Al Jazeera spot-fixing stint has made Michael Atherton highly skeptical

Atherton wrote in his column about the enormity of the situation and how dangerous this is for our sport.

Michael Atherton (Reuters)

Michael Atherton, the former England Test Cricketer, has written that the spot-fixing expose in the recently conducted stint by the broadcaster Al Jazeera, has made him extremely worried about the sanctity of our beloved sport.  

The Al Jazeera programme "Cricket's Match Fixers", broadcasted on Sunday, alleged incidents of spot-fixing in the Chennai Test between England and India in December 2016 and the Australia-India Test in Ranchi in March 2017, as a bookie was seen speaking about the involvement of three England players and two Australian players, in spot-fixing the game. The names of the players were muted in the video for the legal reasons by the platform.

Atherton in his column for The Times newspaper has written, "When it comes to betting and fixing, dangers are ever present. There is a massive black-market operation in India worth many billions of pounds, the game, especially around the fringes and where there are enormous discrepancies in earning potential, is vulnerable. But highly paid international players in very visible, high-profile matches? In this case, I remain highly skeptical,"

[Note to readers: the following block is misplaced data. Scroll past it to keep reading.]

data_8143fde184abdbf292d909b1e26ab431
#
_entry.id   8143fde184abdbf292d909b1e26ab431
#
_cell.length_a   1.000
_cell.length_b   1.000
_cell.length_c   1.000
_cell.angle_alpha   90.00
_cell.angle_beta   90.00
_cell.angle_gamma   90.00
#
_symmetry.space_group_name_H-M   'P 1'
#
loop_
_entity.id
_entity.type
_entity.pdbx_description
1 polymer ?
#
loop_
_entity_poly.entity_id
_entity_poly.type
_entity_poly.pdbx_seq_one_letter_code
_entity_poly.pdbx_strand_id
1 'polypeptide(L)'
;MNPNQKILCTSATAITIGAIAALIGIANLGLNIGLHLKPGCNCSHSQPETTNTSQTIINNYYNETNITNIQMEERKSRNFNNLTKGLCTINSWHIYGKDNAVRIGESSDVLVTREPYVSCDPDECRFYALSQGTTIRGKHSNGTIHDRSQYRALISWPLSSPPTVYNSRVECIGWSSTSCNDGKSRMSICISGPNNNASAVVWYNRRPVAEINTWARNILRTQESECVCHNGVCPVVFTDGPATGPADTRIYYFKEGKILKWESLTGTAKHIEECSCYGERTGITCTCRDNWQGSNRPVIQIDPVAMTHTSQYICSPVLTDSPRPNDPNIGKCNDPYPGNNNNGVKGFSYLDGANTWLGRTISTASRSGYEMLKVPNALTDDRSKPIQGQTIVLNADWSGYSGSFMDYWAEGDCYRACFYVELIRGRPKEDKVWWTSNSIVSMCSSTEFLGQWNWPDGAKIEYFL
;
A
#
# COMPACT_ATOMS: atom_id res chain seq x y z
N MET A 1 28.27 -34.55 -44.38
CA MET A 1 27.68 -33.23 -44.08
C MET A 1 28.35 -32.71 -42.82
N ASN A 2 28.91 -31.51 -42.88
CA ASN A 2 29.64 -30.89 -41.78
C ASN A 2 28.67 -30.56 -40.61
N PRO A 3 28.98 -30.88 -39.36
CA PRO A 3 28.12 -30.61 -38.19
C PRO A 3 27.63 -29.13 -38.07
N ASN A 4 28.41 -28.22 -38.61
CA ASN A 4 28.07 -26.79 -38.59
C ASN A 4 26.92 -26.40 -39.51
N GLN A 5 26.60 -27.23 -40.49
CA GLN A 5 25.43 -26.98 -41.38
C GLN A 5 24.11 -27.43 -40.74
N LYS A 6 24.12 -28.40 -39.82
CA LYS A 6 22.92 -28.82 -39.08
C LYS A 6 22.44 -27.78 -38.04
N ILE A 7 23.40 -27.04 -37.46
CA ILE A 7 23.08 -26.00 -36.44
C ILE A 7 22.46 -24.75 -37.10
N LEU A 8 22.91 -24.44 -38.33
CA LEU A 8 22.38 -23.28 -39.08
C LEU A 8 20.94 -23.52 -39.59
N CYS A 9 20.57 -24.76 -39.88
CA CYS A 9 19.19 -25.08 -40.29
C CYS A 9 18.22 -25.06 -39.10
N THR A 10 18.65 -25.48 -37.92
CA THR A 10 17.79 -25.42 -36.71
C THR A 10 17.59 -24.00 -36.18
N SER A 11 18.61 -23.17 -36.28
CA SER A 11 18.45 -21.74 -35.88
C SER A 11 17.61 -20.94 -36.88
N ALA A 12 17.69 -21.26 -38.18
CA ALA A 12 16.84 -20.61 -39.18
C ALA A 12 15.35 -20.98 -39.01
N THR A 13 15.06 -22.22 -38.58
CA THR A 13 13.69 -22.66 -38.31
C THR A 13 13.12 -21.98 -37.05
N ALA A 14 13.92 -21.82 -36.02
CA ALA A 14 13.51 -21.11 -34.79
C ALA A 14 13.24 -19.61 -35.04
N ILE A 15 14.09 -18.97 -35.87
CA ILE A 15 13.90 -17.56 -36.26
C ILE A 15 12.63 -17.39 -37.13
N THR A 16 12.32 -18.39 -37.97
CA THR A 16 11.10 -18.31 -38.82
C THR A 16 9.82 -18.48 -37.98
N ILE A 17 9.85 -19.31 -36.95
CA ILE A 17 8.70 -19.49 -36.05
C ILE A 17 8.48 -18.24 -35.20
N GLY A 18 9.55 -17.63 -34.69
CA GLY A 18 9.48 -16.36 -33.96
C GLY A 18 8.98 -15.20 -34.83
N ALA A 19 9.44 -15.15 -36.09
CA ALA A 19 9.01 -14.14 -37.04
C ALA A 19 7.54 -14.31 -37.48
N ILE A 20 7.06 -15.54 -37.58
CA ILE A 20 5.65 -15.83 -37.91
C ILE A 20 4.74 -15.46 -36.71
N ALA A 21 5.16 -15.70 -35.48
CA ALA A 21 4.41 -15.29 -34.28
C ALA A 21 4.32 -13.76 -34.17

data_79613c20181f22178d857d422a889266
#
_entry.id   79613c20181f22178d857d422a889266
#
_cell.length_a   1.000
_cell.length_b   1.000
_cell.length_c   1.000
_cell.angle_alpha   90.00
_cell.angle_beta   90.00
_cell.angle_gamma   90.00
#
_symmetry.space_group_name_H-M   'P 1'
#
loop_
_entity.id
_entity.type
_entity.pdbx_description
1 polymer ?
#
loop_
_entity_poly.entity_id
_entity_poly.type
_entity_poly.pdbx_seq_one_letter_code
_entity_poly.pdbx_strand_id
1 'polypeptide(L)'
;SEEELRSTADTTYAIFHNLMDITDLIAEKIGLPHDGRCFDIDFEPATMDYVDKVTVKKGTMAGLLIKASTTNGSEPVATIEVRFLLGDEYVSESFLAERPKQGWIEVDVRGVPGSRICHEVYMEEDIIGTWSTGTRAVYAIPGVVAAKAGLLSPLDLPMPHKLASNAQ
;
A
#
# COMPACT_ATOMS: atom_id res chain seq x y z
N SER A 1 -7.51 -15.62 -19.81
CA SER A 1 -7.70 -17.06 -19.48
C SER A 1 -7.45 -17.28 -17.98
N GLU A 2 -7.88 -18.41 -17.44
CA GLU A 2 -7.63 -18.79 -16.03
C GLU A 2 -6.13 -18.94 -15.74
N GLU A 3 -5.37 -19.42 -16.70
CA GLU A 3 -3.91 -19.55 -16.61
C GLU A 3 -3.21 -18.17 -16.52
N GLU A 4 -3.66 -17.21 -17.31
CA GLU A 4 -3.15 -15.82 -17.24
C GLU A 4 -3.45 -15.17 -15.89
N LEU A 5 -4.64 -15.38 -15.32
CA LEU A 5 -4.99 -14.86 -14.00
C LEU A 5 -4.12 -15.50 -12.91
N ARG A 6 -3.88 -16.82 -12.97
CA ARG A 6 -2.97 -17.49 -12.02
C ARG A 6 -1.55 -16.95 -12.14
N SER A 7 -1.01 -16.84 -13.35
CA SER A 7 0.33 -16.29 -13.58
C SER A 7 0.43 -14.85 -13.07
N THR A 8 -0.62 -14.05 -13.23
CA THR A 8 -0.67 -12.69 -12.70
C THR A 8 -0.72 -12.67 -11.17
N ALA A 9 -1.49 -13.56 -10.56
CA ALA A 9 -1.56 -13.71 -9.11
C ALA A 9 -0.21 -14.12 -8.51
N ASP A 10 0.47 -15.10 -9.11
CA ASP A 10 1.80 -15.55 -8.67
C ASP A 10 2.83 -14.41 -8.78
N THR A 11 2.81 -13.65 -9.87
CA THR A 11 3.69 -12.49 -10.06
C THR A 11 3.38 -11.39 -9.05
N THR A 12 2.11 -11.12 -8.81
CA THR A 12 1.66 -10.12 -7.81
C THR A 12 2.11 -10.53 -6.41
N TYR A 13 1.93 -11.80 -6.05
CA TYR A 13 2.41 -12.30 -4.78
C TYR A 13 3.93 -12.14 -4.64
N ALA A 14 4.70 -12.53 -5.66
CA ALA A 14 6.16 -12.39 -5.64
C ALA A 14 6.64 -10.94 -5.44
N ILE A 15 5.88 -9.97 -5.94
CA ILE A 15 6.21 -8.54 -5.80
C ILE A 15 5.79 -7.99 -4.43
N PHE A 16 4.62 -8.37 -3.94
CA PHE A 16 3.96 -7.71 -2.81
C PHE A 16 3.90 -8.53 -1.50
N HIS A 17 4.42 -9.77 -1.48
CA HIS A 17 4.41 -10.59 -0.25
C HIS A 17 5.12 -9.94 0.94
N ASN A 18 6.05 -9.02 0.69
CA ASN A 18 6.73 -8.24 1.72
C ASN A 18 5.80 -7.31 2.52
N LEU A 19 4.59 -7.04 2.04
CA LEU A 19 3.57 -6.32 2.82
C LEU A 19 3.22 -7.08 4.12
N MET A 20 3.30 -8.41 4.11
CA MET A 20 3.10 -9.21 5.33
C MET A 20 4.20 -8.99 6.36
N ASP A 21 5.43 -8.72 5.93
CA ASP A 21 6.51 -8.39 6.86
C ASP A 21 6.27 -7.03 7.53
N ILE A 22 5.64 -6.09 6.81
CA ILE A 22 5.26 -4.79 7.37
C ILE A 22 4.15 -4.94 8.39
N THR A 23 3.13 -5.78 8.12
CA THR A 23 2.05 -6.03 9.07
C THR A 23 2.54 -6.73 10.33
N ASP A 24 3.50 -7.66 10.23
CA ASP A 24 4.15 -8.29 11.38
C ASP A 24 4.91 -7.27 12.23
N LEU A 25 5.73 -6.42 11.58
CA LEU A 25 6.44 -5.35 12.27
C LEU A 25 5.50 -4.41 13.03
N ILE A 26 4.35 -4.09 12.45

"Since the match-fixing crisis of the 1990s, the awareness among players of the problem of fixing, the potential consequences (time in jail and five years out of the game for Mohammad Amir, remember, for nothing more than a newspaper sting) and stringent controls around dressing rooms by the ICC have made it much less likely to be a problem in international cricket. The players are paid too well (especially those from India, England and Australia). They have too much to lose,"

The administrators from the two boards, ECB and Cricket Australia have reacted to the documentary. Tom Harrison, England and Wales Cricket Board (ECB) chief executive, said in a statement that, "There is nothing we have seen that would make us doubt any of our players in any way whatsoever,"

Cricket Australia CEO James Sutherland also reacted by stating, "Together with the ICC, we are aware of the investigation by Al Jazeera into alleged corruption in cricket, Neither the ICC nor Cricket Australia is aware of any credible evidence linking Australian players to corruption in the game,"


By Kashish Chadha - 29 May, 2018

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